Compare residential property turnover in the South Auckland suburb of Papakura with Wellington’s upmarket Khandallah and you’ll see a story of two New Zealands. One area is up and coming, ready to make its mark, while the other is well-established with a solid community base.
While home owners in Khandallah appear to arrive and sit tight for generations – making the suburb one of the hardest in the country to move in to, more properties change hands in Papakura than in any other district according to Homes.co.nz data.
Property values in these two suburbs are also polls apart with Papakura seeing values rise by more than 19% during 2020 to a median $779,125, while Khandallah’s ballooned by more than 25% to a median $1.004 million (a hair above the city’s $1.03 million median).
Last year Papakura saw 1434 of its properties change hands, while in Khandallah the figure was 156.
However, property turnover aside, the areas are like chalk and cheese, with Papakura seeing thousands of new homes being built, serviced by an expanded motorway and commuter rail line leading to central Auckland. While in Khandallah, new homes are – by comparison – are few and far between.
South Auckland real estate agent Hen Kalish works at Ray White Papakura and says despite new government tax changes aimed at investors the auction rooms are still busy.
“South Auckland is experiencing a huge housing construction boom, mainly because north, east and west of the city has limited land supply or has very expensive land,” he says.
“Papakura is popular because it ticks a lot of boxes for a variety of buyers. First-time home buyers like Papakura because it is very affordable, particularly when you compare it to the rest of Auckland with its median $1.13 million property value.
“Papakura is probably one of the few areas that you will still have your ideal Kiwi dream home. There are a lot of large sections here that attract developers, lots of old homes have been removed to make way for new ones. The area has changed a lot over the past few years.”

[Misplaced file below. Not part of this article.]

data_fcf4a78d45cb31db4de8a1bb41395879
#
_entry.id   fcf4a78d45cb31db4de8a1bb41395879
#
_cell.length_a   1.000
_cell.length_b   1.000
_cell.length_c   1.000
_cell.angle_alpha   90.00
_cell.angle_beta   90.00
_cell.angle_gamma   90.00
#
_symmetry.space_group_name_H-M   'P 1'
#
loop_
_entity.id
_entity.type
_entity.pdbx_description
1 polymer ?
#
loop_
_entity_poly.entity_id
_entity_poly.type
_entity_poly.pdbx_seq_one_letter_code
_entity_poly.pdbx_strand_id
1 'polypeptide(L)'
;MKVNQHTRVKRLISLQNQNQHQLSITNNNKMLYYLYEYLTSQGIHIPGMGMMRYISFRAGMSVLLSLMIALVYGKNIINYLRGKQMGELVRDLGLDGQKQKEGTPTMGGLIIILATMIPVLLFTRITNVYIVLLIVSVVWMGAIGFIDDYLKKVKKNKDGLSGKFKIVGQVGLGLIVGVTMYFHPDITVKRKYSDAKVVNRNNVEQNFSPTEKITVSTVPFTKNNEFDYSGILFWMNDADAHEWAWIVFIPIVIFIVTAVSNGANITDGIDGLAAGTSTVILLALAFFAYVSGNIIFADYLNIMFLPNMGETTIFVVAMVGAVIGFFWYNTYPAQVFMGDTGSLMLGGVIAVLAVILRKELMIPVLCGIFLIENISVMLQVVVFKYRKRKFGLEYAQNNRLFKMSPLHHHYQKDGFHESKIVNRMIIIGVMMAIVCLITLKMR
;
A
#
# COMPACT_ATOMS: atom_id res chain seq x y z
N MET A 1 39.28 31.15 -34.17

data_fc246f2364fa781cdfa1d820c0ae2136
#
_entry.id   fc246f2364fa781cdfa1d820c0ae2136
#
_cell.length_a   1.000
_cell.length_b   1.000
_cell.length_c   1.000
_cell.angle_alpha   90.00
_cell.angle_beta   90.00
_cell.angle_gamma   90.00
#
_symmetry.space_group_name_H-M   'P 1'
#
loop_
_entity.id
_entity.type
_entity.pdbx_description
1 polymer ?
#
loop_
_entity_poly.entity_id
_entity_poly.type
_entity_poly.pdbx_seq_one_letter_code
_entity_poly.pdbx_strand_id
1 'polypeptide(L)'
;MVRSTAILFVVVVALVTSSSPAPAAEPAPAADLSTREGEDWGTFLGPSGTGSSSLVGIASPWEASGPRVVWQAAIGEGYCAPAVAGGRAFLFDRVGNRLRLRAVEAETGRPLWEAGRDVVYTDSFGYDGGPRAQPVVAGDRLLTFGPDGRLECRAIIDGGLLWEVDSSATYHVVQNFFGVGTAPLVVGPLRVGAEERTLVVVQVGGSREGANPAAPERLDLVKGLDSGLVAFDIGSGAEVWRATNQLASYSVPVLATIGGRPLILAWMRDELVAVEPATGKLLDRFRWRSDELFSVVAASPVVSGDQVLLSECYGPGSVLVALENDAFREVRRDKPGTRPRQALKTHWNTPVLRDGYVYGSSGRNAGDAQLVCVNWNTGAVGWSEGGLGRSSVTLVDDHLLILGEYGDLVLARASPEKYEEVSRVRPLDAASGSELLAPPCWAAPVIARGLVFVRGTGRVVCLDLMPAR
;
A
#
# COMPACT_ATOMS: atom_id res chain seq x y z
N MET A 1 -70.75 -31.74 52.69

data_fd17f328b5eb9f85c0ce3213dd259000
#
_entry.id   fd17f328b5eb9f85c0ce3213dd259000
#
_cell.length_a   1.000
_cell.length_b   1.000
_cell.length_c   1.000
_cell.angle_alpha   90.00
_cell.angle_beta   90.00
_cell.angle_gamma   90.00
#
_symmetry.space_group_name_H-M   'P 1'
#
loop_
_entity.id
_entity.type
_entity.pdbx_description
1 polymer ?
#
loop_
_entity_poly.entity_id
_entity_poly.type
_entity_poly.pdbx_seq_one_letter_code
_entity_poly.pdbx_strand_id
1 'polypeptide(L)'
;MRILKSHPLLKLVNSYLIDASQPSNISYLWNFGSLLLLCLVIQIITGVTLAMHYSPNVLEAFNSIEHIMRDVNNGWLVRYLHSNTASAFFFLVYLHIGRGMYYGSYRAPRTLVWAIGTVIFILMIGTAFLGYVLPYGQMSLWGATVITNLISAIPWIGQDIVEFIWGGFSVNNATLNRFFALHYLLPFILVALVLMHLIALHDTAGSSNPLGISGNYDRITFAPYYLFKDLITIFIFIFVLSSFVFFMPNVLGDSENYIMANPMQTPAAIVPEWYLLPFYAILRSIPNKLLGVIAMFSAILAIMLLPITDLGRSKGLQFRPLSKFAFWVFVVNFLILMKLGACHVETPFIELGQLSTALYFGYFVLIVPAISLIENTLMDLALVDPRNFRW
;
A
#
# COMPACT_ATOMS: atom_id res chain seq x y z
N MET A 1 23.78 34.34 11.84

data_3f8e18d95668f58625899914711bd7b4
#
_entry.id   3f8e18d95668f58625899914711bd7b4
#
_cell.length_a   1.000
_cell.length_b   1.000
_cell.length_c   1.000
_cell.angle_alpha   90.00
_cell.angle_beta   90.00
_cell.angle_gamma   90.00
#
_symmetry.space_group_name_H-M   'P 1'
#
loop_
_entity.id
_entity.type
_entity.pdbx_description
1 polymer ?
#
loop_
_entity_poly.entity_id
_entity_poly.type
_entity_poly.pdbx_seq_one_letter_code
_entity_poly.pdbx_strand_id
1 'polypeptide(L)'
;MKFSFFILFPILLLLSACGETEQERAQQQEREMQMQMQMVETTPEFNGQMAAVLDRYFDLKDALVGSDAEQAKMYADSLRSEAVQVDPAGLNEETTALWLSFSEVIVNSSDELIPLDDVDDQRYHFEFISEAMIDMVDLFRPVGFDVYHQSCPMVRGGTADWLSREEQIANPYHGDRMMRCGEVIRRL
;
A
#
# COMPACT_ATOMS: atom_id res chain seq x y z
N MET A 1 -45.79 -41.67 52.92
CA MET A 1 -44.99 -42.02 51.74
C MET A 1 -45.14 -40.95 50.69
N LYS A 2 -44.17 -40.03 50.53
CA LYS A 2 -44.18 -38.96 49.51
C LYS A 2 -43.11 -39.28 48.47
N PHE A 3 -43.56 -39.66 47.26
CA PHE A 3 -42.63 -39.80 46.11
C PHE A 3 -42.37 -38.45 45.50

Hen says with the Auckland City Unitary Plan bedding in after a few years, developers have gained confidence to invest in the district.
“For investors Papakura is one of the areas offering the greater rental yield,” he says. “You can buy a home here with an eye on high rental yield or higher capital growth – it depends on the area. So there is lots of diversity and variety here – and that attracts lots of people.”
Wellington real estate agent Murray Potts works at Lowe & Co and lives in Khandallah, a seven minute car drive from the city’s CBD – or 13 minutes by train. He says properties there are currently changing hands at an average price of $1.2 million.
“I think it’s good to live in the same area that you work in,” he says. “And there’s no doubt that properties here are tightly-held. I think that’s because the suburb has a deep-rooted community and well-regarded schools.
“When people purchase here they just don’t want to leave, and I think what adds to that is the established infrastructure. There’s good public transport, parks, shops, dining and restaurants, and they all make living here very appealing.”
Murray says there’s a high demand for properties in Khandallah and low turnover, a trend that’s been enhanced since Covid came along.
“More people than ever are valuing the well-established community here, it really came together during the lockdowns,” he says.
Another attraction of the district is its mixture of traditional 19th century architecture.
“There are a lot of older character homes here that many people are drawn to,” says Murray. “But there’s also some infill of more modern homes too.”
Despite it all, Murray says he is kept busy with homes in Khandallah changing hands, with residents frequently deciding to move within the area.
“Families move up to a larger property while empty nesters trade down to something more manageable,” says Murray.
“In addition, Wellington, being a government hub, has a transient population of professionals with people moving here for a few years before leaving for another part of the country or offshore.”